Tomorrow, the 17th May, is a local holiday, the Galician Day of Letters.
With a Tuesday being a day off, there is obviously no point in working on a Monday, so we got a text from the builder last night to say that we’d not see his crew until Wednesday morning.
On Wednesday they will be accompanied by 290 square metres of chestnut planking which Amanda and I have the unenviable task of sanding, treating with anti-woodworm solution and then staining ready for installation once the beams are in. I’m not sure how long it will take us, or how long we’ll have before they need it to install, but I’m not really looking forward to it. It’s going to be a gruelling few days.
We’ve used the few days downtime over the weekend and todays ‘puente’ to get the allotment (huerto) started. Following last week’s potatoes we now have onions, broad beans, peas, carrots, parsnips, lettuce and radish. Tomatoes, chillies and melons are all in seed trays, germinated, and ready to go.
The downtime which meant a cessation in the clank of heavy machinery and the shouting of Spanish workers has also meant that our ‘outdoor cat’ kit has felt brave enough to venture out. She played in the field while we were working in the huerto and in the space of a couple of hours she’d murdered; a mole, a rather large and fierce looking rat, and had managed to get herself a small bird from somewhere. All were strategically placed to ensure that we found them on the way back to the barn. It’s not as if we don’t feed her.
On the house the work is continuing at a rapid pace. It is difficult to comprehend what a team of four can do in six days.
After stripping the roof on Monday and Tuesday, the rest of the week was spent using an industrial sand-blaster to strip three hundred years of soot and grime off all of the internal walls which we are intending to leave as exposed stone.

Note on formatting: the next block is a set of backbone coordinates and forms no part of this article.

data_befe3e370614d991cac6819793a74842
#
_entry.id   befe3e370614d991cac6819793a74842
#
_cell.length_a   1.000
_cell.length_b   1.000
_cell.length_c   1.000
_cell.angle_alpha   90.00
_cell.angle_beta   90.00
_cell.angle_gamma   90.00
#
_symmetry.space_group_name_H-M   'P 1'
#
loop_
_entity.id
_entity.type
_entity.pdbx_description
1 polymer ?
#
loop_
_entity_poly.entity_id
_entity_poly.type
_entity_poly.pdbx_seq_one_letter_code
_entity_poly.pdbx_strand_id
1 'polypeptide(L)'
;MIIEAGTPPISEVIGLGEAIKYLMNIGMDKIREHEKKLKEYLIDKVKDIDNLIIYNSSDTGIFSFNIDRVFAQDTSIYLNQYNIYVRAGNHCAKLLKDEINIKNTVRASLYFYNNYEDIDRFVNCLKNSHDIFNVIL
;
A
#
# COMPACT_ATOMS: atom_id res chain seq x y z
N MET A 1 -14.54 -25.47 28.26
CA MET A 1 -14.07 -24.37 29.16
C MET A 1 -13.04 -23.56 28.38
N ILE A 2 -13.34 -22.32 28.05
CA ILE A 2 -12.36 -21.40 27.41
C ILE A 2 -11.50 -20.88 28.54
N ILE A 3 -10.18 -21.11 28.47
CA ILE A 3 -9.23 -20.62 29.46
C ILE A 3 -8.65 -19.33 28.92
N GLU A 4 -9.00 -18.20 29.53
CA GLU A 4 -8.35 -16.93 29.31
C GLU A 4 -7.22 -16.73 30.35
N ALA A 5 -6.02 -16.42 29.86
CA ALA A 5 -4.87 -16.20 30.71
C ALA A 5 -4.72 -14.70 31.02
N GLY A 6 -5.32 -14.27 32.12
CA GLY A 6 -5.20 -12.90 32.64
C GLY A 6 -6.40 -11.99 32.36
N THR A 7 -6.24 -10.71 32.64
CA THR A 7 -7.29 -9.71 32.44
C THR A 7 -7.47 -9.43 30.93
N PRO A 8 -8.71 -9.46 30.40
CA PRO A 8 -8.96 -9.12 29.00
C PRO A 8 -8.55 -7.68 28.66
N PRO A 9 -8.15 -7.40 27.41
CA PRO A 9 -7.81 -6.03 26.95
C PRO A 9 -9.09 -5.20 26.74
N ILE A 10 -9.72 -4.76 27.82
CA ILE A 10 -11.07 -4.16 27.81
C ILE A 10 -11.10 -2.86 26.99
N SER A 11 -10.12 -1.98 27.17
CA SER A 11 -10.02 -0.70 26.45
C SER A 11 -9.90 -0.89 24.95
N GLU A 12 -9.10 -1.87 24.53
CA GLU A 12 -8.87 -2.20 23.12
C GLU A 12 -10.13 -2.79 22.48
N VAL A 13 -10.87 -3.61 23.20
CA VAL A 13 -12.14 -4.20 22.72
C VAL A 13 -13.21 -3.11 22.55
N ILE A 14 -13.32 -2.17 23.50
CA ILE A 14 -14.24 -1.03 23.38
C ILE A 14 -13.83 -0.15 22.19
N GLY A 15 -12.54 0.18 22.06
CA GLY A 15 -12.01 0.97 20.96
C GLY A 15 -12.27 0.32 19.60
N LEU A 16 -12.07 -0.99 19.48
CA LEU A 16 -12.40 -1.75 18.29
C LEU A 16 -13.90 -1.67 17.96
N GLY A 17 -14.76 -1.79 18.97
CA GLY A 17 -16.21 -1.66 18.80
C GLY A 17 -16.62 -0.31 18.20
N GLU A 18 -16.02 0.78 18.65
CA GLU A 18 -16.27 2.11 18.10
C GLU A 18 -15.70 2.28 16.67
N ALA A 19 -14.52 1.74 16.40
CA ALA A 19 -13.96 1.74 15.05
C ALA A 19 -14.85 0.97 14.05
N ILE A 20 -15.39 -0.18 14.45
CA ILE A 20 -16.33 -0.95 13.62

As the machine was on site they also used for a first pass on the chestnut beams which they ended the week sanding with angle-grinders and sanding disks, and which I will finish to a smoother end result once the roof is on and I can get some quite time to potter at my own leisure. They’ve made a tremendous job but the down side is that the whole site is now covered in five centimetres of sand and crud from the four tonnes which they blasted over the course of three days. The heavy rain over the weekend has meant that the clean-up will be a nightmare.
The house looks magnificently different. It seems twice the size that it did with a roof on and Amanda and I are even more excited at the prospects for using its myriad or rooms, levels and nooks and crannies. Just a small lottery win and we’re laughing.
There has also been some very sad news since my last post. One of our neighbours, a lovely man and good friend, lost a long struggle with cancer and passed away at the age of 79. It was Amanda and my first experience of an open casket in a funeral home and, on Friday, of a Spanish Catholic funeral. I am hoping that neither are things that we have to attend with any frequency in the future.